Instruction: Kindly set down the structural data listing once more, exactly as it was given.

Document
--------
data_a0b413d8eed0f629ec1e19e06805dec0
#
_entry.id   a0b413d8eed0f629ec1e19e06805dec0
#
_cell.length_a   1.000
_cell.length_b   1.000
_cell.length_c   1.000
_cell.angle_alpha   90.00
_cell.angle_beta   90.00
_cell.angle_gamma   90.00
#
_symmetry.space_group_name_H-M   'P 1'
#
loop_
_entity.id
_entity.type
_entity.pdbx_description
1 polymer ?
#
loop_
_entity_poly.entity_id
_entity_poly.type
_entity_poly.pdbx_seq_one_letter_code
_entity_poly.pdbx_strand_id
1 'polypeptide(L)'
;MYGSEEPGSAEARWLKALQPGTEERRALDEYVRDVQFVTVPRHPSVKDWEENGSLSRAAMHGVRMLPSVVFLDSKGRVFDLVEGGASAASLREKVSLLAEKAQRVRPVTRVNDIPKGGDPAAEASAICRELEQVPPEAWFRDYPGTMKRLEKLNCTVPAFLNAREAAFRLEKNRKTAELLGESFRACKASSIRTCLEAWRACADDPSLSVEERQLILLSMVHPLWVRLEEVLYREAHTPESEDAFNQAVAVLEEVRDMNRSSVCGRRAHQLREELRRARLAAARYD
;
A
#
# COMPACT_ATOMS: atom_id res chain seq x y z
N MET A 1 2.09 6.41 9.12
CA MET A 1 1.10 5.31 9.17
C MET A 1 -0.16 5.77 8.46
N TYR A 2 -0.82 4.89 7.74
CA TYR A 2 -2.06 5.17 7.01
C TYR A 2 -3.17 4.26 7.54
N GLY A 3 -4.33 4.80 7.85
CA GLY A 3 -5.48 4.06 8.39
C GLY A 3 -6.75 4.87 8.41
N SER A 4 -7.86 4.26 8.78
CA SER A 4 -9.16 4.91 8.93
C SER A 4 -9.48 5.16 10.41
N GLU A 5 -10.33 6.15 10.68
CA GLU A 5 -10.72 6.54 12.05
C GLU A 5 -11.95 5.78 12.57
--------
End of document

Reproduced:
data_a0b413d8eed0f629ec1e19e06805dec0
#
_entry.id   a0b413d8eed0f629ec1e19e06805dec0
#
_cell.length_a   1.000
_cell.length_b   1.000
_cell.length_c   1.000
_cell.angle_alpha   90.00
_cell.angle_beta   90.00
_cell.angle_gamma   90.00
#
_symmetry.space_group_name_H-M   'P 1'
#
loop_
_entity.id
_entity.type
_entity.pdbx_description
1 polymer ?
#
loop_
_entity_poly.entity_id
_entity_poly.type
_entity_poly.pdbx_seq_one_letter_code
_entity_poly.pdbx_strand_id
1 'polypeptide(L)'
;MYGSEEPGSAEARWLKALQPGTEERRALDEYVRDVQFVTVPRHPSVKDWEENGSLSRAAMHGVRMLPSVVFLDSKGRVFDLVEGGASAASLREKVSLLAEKAQRVRPVTRVNDIPKGGDPAAEASAICRELEQVPPEAWFRDYPGTMKRLEKLNCTVPAFLNAREAAFRLEKNRKTAELLGESFRACKASSIRTCLEAWRACADDPSLSVEERQLILLSMVHPLWVRLEEVLYREAHTPESEDAFNQAVAVLEEVRDMNRSSVCGRRAHQLREELRRARLAAARYD
;
A
#
# COMPACT_ATOMS: atom_id res chain seq x y z
N MET A 1 2.09 6.41 9.12
CA MET A 1 1.10 5.31 9.17
C MET A 1 -0.16 5.77 8.46
N TYR A 2 -0.82 4.89 7.74
CA TYR A 2 -2.06 5.17 7.01
C TYR A 2 -3.17 4.26 7.54
N GLY A 3 -4.33 4.80 7.85
CA GLY A 3 -5.48 4.06 8.39
C GLY A 3 -6.75 4.87 8.41
N SER A 4 -7.86 4.26 8.78
CA SER A 4 -9.16 4.91 8.93
C SER A 4 -9.48 5.16 10.41
N GLU A 5 -10.33 6.15 10.68
CA GLU A 5 -10.72 6.54 12.05
C GLU A 5 -11.95 5.78 12.57